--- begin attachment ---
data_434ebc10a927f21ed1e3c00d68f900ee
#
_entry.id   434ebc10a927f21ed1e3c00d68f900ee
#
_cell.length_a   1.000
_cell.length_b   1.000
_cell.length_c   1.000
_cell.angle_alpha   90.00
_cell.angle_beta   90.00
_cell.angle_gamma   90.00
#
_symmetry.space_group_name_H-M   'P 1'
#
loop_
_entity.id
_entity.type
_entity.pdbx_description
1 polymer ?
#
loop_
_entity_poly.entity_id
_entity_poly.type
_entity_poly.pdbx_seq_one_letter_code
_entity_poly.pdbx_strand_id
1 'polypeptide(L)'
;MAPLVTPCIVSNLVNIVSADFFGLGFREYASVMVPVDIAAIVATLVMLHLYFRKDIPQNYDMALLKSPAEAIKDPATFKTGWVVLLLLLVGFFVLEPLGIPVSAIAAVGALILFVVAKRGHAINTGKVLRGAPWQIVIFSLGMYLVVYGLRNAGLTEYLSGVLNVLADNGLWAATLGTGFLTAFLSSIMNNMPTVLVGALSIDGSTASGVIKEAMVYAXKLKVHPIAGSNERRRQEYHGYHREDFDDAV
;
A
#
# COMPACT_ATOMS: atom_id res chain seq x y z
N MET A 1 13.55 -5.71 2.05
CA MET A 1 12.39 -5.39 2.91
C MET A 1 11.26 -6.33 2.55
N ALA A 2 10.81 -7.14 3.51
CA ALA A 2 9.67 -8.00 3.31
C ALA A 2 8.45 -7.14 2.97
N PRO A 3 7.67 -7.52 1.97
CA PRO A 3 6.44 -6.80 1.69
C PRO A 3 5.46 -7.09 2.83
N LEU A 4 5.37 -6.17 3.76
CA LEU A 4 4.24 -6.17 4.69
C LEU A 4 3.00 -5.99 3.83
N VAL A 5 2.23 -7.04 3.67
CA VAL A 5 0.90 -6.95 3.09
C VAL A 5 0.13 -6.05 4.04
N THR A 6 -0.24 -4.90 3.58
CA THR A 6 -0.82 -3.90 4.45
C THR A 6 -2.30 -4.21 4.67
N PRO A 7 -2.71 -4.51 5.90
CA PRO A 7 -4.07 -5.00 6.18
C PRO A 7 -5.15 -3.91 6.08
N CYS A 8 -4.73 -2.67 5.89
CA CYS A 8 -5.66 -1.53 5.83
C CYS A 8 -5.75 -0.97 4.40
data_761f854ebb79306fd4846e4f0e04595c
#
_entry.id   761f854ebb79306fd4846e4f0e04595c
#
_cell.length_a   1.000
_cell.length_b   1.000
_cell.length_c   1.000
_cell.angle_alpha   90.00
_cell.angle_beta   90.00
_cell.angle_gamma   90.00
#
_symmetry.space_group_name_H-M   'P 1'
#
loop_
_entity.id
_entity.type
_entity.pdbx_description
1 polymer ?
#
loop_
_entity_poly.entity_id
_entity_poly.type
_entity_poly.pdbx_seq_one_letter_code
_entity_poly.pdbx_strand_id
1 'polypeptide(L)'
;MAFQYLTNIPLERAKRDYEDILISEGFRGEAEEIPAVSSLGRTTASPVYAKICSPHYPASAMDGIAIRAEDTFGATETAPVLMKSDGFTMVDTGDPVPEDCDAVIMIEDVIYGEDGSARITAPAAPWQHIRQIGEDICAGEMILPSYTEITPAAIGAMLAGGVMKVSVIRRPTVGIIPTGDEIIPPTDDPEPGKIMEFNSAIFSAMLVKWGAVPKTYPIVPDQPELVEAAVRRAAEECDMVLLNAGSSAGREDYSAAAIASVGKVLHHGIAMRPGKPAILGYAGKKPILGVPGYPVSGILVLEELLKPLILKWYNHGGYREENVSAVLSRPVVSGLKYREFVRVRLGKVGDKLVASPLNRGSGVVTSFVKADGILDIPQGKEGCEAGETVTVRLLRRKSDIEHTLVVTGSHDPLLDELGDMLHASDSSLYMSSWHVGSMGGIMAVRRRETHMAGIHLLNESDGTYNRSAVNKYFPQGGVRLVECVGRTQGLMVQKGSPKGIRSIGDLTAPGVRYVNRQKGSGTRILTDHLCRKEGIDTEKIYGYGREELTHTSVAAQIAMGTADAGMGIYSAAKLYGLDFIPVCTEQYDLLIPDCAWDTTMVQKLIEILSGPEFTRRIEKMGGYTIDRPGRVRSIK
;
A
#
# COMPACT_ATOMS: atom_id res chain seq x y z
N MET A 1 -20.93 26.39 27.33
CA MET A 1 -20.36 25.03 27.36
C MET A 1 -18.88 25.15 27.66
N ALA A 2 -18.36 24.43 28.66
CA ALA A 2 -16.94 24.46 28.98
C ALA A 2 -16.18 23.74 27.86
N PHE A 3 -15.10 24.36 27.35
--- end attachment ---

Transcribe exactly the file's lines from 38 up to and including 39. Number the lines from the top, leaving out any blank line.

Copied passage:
CA PRO A 3 6.44 -6.80 1.69
C PRO A 3 5.46 -7.09 2.83